Ryan Gosling likes to laugh. We may not know a ton about the actor's artfully guarded personality, but after his turn hosting Saturday Night Live last night, his penchant for chuckles is incontestable. He broke during nearly every sketch.
Even though he's been "grandma awareness"–level famous for over a decade now, Gosling is only just now making his SNL debut. He's an ideal candidate for the job because he's a wild card. His presence in movies gives no indication of how he might handle sketch comedy. Gosling's as handsome as ever, but the phenomenon of his handsomeness has kind of subsided, leaving behind a marquee actor who consistently makes interesting choices and doesn't seem too concerned with making hits. He's sort of like All The President's Men–era Robert Redford and Dustin Hoffman combined: a ridiculously good-looking, quirky leading man/character actor who possibly has a secret. Whoever decided to release the trailer for his forthcoming film, The Nice Guys, on Friday did Gosling a favor, however, because seeing the actor play a wacky schlub for the first time since Lars and The Real Girl set the stage for Saturday night. The actor was game and goofy and he committed all the way to a wide variety of roles. And though it may have been distracting at times to see him laughing in just about every scene, the best hosts are always the ones who have the most fun.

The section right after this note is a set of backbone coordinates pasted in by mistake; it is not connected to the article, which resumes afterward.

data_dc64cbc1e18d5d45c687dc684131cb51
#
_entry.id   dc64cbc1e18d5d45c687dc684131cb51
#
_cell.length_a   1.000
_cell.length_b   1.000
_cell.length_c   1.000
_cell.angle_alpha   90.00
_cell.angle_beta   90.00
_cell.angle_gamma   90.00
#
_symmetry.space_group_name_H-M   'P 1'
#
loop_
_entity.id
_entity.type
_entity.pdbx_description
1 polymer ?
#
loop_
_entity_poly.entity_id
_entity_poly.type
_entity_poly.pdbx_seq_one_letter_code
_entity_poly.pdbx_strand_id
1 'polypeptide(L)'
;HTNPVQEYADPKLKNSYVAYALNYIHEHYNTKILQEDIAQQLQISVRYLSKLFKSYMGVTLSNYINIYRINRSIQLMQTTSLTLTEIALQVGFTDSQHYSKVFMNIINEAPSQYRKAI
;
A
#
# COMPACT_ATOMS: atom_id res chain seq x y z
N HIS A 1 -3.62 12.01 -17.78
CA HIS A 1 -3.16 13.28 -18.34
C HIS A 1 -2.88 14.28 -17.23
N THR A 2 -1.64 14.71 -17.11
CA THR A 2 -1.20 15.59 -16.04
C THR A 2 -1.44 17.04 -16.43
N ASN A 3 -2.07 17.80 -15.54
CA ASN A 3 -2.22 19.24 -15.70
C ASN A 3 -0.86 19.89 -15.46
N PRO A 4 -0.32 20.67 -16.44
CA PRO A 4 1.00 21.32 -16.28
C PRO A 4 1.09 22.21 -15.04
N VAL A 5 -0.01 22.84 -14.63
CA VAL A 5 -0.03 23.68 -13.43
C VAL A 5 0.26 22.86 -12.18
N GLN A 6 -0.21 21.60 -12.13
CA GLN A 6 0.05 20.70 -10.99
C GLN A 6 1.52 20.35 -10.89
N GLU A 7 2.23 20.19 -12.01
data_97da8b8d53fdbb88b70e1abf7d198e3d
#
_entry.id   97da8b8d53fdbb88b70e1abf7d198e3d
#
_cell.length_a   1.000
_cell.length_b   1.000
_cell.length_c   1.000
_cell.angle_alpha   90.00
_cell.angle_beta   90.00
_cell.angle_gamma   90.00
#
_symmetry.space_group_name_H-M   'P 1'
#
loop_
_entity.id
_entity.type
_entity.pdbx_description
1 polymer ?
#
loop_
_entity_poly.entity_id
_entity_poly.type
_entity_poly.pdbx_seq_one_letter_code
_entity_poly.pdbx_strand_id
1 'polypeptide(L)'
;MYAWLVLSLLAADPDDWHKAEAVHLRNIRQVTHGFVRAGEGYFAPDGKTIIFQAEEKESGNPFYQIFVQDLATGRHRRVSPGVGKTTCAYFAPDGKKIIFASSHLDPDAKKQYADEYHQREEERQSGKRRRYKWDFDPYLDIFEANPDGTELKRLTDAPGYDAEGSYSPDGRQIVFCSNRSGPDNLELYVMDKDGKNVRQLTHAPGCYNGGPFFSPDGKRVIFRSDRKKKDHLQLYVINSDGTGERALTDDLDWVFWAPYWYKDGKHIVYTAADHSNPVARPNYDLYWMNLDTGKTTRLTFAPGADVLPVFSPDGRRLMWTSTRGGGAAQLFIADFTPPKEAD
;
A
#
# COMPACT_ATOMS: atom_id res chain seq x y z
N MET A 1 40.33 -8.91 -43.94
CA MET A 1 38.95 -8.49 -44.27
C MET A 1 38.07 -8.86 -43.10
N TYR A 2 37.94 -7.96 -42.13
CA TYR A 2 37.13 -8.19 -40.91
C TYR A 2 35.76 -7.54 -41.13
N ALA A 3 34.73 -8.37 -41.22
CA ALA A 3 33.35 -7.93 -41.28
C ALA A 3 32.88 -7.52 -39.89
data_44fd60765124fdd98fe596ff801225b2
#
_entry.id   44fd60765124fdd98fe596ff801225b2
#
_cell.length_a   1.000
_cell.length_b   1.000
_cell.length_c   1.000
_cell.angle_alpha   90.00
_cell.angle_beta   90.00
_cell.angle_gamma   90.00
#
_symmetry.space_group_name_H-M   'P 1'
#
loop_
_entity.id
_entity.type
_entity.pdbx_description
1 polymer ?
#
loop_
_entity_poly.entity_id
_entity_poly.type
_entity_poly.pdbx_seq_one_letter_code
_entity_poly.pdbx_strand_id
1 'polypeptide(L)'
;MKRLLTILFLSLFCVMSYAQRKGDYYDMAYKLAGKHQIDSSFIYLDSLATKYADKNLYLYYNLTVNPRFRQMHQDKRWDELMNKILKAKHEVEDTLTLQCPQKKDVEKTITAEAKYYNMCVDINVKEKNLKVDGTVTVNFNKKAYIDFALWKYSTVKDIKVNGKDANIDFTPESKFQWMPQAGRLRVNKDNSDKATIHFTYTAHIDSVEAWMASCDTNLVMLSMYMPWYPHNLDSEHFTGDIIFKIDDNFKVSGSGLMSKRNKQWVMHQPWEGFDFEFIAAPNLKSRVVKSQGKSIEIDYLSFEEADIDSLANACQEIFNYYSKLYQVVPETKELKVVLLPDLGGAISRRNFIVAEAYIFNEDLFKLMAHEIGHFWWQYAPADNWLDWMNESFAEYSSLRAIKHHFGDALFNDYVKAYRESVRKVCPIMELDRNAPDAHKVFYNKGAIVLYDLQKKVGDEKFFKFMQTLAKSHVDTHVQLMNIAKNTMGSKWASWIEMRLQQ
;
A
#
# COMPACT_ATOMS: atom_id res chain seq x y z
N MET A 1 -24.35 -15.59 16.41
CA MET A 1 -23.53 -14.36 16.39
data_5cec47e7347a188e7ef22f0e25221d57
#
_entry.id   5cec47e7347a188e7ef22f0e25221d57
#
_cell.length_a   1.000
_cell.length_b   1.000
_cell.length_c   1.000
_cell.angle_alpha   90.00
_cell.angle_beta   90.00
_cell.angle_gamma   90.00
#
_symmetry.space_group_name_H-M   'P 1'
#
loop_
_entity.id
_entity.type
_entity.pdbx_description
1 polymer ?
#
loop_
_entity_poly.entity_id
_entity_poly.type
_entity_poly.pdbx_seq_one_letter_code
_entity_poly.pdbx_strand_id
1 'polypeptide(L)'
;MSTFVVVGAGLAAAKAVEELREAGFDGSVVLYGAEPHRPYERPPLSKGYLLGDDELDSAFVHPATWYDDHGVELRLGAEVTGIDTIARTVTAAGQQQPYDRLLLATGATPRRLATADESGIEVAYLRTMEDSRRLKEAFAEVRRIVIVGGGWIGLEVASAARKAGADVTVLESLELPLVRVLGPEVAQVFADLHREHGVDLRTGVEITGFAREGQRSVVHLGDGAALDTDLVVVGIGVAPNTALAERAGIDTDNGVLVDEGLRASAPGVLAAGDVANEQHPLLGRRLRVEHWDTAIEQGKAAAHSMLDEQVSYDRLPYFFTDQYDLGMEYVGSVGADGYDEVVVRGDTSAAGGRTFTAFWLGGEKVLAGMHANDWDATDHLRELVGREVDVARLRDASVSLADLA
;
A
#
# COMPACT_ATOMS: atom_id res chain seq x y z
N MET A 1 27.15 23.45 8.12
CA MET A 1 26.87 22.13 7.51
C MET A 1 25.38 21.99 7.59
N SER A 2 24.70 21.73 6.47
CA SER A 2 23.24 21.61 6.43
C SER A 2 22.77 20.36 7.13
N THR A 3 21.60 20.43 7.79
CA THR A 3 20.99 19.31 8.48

Donald and Melania Trump Christmas Cold Open
Even though it feels like it's been about six months since Donald Trump hosted SNL — it's been less than six weeks — it still feels too soon to see any incarnation of him on the show at all. It's like seeing a clown dressed up as Alexander the Great in the immediate wake of Alexander the Great's conquest of the Persian Empire. ("Haven't you done enough already?") Aside from that, it seems like a missed opportunity that Taran Killam's Trump bids viewers a Happy Hanukkah, but there's no follow-up milking of Trump's recent clumsy pandering to Jews this week. Perhaps that's just too spicy a matzo ball. At least the reading of Trump's Naughty or Nice list is quick and punchy, with some fun lines for Cecily Strong's Melania.